On the heels of Thursday's modest losses, the stock market is indicated to start today's session on a modestly lower note as well. Currently, the S&P futures are down two points and are trading 0.1% below fair value.
The lackluster disposition is a byproduct of valuation concerns, which I have highlighted in The Big Picture column this week, as well as the continued sales travails of the mall-based retailers, which have been on full display the past few days following earnings reports from Macy's (M), Kohl's (KSS), Nordstrom (JWN), J.C. Penney (JCP), and a sales update from Hudson Bay (HBAYF), which counts Saks Fifth Avenue among its department store brands.
Separately, the headline rancor out of Washington has stifled some of the market's bullish enthusiasm, as it has left participants in a bit of a quandary about the fate of tax reform.
This morning's economic data, however, isn't creating too many quandaries about the condition of the U.S. economy, which is neither great nor bad. It isn't just right, though, either, not with all of the monetary stimulus that has been provided and the recurring reports of job growth that have been accompanied by weak productivity and wage growth numbers.
The numbers seen today emanate from the CPI and Retail Sales reports for April.
Retail sales increased 0.4% (Briefing.com consensus +0.6%) on the heels of an upwardly revised 0.1% increase (from -0.3%) for March. Excluding autos, retail sales rose 0.3% (Briefing.com consensus +0.5%) after jumping an upwardly revised 0.3% (from +0.2%) in March.
The overall growth in retail sales was aided by a 0.7% increase in auto sales, as well as a nice jump in sales at electronics and appliance stores (+1.3%), building material and garden equipment and supplies dealers (+1.2%), and nonstore retailers (+1.4%).
The key takeaway from this report is that it puts consumer spending on a path toward being a much better contributor to second quarter real GDP growth than it was in the first quarter.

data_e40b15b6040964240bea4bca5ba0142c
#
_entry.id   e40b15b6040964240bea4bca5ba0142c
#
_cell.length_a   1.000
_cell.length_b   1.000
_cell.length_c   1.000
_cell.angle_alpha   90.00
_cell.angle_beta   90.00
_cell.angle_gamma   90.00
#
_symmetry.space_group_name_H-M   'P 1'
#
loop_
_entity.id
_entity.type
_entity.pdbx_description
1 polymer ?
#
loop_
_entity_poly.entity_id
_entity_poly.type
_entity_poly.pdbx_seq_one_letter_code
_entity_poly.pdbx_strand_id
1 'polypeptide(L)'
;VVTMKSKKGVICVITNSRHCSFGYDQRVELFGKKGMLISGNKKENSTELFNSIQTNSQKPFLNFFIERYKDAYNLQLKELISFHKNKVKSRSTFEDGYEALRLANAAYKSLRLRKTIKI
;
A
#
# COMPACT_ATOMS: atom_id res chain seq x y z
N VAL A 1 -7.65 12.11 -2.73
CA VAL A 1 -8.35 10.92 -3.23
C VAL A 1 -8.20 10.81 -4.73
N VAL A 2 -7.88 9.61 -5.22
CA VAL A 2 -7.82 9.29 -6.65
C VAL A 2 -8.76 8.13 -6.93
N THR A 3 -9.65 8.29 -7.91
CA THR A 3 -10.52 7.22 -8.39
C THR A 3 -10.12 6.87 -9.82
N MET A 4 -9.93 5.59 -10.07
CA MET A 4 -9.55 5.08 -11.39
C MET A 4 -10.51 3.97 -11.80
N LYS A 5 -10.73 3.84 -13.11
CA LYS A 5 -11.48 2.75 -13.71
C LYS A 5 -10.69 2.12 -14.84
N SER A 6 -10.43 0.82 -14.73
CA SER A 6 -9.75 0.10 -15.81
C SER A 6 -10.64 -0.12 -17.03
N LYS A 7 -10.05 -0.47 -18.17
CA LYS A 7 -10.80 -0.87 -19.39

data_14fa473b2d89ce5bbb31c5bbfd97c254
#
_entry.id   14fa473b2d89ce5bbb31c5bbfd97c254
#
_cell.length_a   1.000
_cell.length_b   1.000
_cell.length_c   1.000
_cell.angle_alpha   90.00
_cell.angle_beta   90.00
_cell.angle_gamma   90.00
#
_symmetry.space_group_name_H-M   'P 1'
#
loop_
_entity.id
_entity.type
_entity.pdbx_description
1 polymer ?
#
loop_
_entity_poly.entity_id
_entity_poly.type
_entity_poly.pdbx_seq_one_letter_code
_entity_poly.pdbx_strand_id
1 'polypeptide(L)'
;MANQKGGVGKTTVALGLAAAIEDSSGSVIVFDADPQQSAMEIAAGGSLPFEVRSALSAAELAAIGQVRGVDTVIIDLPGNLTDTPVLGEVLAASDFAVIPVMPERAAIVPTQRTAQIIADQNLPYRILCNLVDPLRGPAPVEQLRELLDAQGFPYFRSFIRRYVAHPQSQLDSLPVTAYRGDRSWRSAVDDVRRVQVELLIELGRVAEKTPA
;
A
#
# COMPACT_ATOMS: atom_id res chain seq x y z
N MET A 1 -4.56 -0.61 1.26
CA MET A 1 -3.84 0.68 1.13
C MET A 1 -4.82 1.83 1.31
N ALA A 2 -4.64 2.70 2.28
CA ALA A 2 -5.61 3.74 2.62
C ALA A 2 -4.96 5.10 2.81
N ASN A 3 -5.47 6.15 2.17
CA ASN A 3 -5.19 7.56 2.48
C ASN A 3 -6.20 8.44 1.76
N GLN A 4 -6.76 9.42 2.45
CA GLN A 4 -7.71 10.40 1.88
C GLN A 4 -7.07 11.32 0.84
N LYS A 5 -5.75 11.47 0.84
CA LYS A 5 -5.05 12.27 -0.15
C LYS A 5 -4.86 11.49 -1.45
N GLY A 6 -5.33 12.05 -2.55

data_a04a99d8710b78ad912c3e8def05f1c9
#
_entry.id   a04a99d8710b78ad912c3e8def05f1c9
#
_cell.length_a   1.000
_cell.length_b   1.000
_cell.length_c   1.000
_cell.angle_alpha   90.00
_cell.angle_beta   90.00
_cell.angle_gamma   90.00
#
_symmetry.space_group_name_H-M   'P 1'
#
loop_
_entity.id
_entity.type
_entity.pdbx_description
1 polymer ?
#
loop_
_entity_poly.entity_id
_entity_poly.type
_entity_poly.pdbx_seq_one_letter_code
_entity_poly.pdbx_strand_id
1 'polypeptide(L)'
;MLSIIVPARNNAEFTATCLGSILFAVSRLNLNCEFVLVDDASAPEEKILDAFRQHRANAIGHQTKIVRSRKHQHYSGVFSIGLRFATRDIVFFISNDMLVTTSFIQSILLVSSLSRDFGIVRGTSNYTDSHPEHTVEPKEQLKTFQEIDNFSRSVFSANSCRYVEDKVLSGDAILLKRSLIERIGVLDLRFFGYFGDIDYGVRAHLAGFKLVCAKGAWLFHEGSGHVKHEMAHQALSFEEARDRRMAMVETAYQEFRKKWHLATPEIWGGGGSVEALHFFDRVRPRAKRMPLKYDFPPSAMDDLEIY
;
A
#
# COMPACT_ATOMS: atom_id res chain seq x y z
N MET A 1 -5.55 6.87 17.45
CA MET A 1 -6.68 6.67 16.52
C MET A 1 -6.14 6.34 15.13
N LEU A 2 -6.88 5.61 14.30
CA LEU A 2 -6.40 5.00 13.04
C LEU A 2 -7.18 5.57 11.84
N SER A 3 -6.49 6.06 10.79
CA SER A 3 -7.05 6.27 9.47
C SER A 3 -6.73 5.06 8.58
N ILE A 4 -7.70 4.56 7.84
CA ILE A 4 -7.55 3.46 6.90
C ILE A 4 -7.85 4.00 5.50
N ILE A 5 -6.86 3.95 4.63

The CPI data, meanwhile, was pretty much in-line with expectations. The all items index increased 0.2% (Briefing.com consensus +0.2%) while the all items index, excluding food and energy, increased 0.1% (Briefing.com consensus +0.2%).
The uptick in the all items index was led by the energy index (+1.1%), yet increases in the indexes for shelter, tobacco, and food also played a part.
The shelter index (+0.3%) drove the gain in the all items index, excluding food and energy, which saw its gain restrained by price declines in many indexes, including wireless phone services, medical care, apparel, used cars and trucks, new vehicles, motor vehicle insurance, and recreation.
On a year-over-year basis, the all items index was up 2.2%, versus 2.4% for the 12 months ended March and the 1.7% average annual increase over the last 10 years. The all items index excluding food and energy was up 1.9%, versus 2.0% for the 12 months ended March and the average annual increase of 1.8% over the past decade.
The key takeaway from the CPI report is that consumer inflation pressures moderated a bit in April. That won't change the thinking that the Fed will raise rates at its June meeting, yet it will temper concerns about the Fed possibly needing to be more aggressive with its rate hikes.
Aggressive isn't a word being attached to the stock market at the moment. On the contrary, passive is more like it as the broader market has been stuck in a narrow range since the start of March with neither buyers nor sellers showing much conviction, which is again the case before today's open.